Frigid February's points of political potpourri:
• Democratic Mayor Byron Brown and his team had been concentrating on their State of the City address he delivered Friday. Now, word from City Hall indicates political matters will command more attention.
• Meanwhile, potential Democratic primary opponent Bernie Tolbert continues to “make the rounds,” but that's all. No date for an official announcement, no team in place, no money raised.
The former head of the Buffalo FBI is spied making traditional stops in Buffalo's black churches and events like last week's Assembly hearing on new gun control legislation. But the political calendar marches on. Soon, Tolbert must decide his course in order to wage a viable campaign.
• Speaking of mayoral candidates, Republican Sergio Rodriguez is conducting himself like – well – a mayoral candidate. Rodriguez on Saturday scheduled a fundraiser at the Olivencia Center, has a press guy who sends out official releases and opened a campaign headquarters in the Electric Tower.
The candidate has also resigned his administrative post at Medaille College to concentrate on the campaign, signaling a major commitment when no paycheck arrives each week through November.
• Still on Rodriguez, some countywide Republicans remain less than thrilled about his candidacy and the increased City of Buffalo turnout (with all its Democrats) that could result.
But they should understand he knows how to make the ballot, especially with veteran operatives like former Cheektowaga GOP Chairman Mitch Martin on his team. Martin helped run Ted Morton's oh-so-close challenge for Cheektowaga supervisor in 2011, as well as the successful campaign of Council Member Angela Wozniak.
• One more Rodriguez thought: If he qualifies for the ballot, and if outreach to Hispanics remains a goal of the national GOP, it seems a good bet that high-profile Republicans will be flocking to Buffalo to be seen campaigning with Rodriguez.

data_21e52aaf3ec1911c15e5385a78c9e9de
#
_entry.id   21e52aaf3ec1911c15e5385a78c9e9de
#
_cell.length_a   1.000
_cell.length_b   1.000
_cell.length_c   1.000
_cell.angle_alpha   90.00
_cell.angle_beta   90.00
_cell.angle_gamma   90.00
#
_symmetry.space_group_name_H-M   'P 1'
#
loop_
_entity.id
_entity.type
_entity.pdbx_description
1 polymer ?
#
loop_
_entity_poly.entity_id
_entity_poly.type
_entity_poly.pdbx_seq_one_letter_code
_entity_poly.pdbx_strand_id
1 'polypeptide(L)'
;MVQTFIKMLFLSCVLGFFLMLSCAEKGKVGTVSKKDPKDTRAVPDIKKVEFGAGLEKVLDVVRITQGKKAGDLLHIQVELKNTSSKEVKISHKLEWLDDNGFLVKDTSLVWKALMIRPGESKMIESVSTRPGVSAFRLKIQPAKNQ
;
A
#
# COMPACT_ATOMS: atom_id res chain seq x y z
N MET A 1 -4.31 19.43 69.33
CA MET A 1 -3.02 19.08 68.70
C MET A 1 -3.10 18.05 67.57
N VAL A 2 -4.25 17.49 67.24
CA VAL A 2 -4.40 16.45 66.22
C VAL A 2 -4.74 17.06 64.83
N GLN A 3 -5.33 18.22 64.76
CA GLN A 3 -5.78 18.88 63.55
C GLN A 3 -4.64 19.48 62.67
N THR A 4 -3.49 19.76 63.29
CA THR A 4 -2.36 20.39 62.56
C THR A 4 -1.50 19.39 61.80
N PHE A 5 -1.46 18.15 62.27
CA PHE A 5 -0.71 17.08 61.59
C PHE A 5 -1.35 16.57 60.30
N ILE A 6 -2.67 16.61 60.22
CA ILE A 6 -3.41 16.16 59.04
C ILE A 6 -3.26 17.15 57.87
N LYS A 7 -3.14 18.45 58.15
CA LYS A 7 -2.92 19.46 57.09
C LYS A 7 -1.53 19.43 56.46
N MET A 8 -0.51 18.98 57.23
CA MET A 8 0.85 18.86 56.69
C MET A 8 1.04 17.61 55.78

• Albany sources report Sen. Tim Kennedy was “everywhere” at last weekend's Black and Puerto Rican Caucus event. That makes sense for the Buffalo Democrat, who acknowledges he must make major inroads among black voters in his district who overwhelmingly supported primary challenger Betty Jean Grant in 2012.
• Can't you just picture meetings these days between Gov. Andrew Cuomo and Syracuse Mayor Stephanie Miner – his hand-picked co-chairwoman of the state Democratic Party?
Especially after she complained in a New York Times op-ed piece that the governor's budget proposal amounted to a “gimmick” to let municipalities reduce current pension payments and make up the difference in the future? Ouch.
• Joe Mascia, a former Democratic candidate for the County Legislature and Assembly who also applied earlier this month to become an Erie County Water Authority commissioner, says “money” lies behind the Legislature's selection of attorney Chris O'Brien for the job.
In a letter to the Legislature chairwoman, he said he will file a complaint with the Bar Association and state ethics officials about an “appearance of impropriety” because of O'Brien's substantial political donations.
But Camille McOwen, whose family has run Rosewood Signs in Tonawanda for decades, is registering complaints of her own about Mascia (also a Buffalo Municipal Housing Authority commissioner) and his money issues. He owes her firm more than $2,000 for his unsuccessful campaigns.
“But that's not the point,” McOwen said. “We've got somebody like this in office?”
Mascia said late last week he paid McOwen $500 toward the bill, but she says she has received no such check even though she offered to let him skate for $1,500.
“This is what our politics is all about,” said a disgusted McOwen.